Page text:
A place for poke: New restaurant focusing on popular fish dish opens in Florence

  • At left, a poke bowl with tuna, salmon, seaweed salad, pickled ginger and avocado made by Johnny Wu, above, of Uya, a poke restaurant in Florence. STAFF PHOTO/CAROL LOLLIS

  • A Spicy Tuna Poke bowl at Uya, a poke restaurant in Florence co-owned by Johnny Wu, and Yve Zhang. STAFF PHOTO/CAROL LOLLIS

  • In top photo a spicy tuna poke bowl. Below, co-owners Wu and Zhang work behind the counter at Uya. STAFF PHOTO/CAROL LOLLIS

  • Johnny Wu and Yve Zhang, co-owners of Uya, a Poke restaurant in Florence. —STAFF PHOTO/CAROL LOLLIS

  • Johnny Wu and Yve Zhang, co-owners of Uya, a poke restaurant in Florence. STAFF PHOTO/CAROL LOLLIS

  • Johnny Wu who co-owns Uya, a Poke restaurant in Florence, with his wife Yve Zhang. —STAFF PHOTO/CAROL LOLLIS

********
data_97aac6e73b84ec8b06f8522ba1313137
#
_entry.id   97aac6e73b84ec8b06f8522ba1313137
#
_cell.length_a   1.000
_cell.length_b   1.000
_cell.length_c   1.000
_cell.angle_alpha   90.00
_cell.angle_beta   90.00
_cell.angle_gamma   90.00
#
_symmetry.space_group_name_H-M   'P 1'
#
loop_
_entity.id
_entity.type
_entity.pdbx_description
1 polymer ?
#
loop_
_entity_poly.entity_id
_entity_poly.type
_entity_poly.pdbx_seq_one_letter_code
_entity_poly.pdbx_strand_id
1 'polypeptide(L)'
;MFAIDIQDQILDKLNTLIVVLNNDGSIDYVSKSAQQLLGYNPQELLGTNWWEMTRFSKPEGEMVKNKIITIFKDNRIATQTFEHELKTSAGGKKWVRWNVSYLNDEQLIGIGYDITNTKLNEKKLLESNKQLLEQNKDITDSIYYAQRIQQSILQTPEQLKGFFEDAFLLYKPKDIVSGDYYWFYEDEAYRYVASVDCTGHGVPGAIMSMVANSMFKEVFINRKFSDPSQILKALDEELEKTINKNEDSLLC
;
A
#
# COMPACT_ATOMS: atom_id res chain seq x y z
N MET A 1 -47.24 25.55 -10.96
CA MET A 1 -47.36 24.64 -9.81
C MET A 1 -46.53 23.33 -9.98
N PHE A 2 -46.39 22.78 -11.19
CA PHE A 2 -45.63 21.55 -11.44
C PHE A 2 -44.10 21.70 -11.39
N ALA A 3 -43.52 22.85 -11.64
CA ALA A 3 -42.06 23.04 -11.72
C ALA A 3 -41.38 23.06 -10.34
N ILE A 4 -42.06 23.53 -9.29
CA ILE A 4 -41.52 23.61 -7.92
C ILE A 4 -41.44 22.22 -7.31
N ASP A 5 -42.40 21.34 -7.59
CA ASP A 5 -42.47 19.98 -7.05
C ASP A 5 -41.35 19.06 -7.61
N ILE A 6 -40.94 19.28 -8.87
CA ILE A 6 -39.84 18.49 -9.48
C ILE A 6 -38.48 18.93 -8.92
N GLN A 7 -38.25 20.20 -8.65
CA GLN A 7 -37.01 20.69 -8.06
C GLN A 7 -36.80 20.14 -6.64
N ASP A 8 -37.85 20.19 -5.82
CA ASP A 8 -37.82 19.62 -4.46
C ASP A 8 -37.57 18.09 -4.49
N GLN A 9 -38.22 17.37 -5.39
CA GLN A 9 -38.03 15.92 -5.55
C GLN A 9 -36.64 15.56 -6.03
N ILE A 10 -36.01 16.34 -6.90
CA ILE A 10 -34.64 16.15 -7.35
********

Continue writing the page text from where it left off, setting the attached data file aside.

• A salmon burrito at Uya, a poke restaurant in Florence co-owned by Johnny Wu and Yve Zhang. STAFF PHOTO/CAROL LOLLIS

  • A Salmon Burrito at Uya, a poke restaurant in Florence co-owned by Johnny Wu, and Yve Zhang. —STAFF PHOTO/CAROL LOLLIS

  • Johnny Wu who co-owns Uya, a Poke restaurant in Florence, with his wife Yve Zhang. —STAFF PHOTO/CAROL LOLLIS

  • Cheryl Silvernail with her two sons, James, 8, and Peter Silvernail, at Uya, a poke restaurant in Florence co-owned by Johnny Wu and Yve Zhang. STAFF PHOTO/CAROL LOLLIS

Staff Writer
Published: 10/28/2018 11:02:16 PM

NORTHAMPTON – When one thinks about the cuisine in Florence, eggs, pizza, ice cream and pies are easy to find. But raw fish salad? That’s certainly a new kid on the block.

Nevertheless, despite breaking new ground, or perhaps because of it, UYA Poke Bowl & Sushi Burrito has become a bit of a hit in the weeks since its opening.

“I’m really happy to see more diversity than just pizza places,” said Elijah Hammarlund, of Florence, a high school student eating at the restaurant for the second time last week.

“Hopefully it’ll stay open for a long time,” said Cheryl Silvernail, of Westhampton, dining with her two sons, who said she preferred the poke to sushi. “I would have never expected to be able to drive 15 minutes away and get something like this.”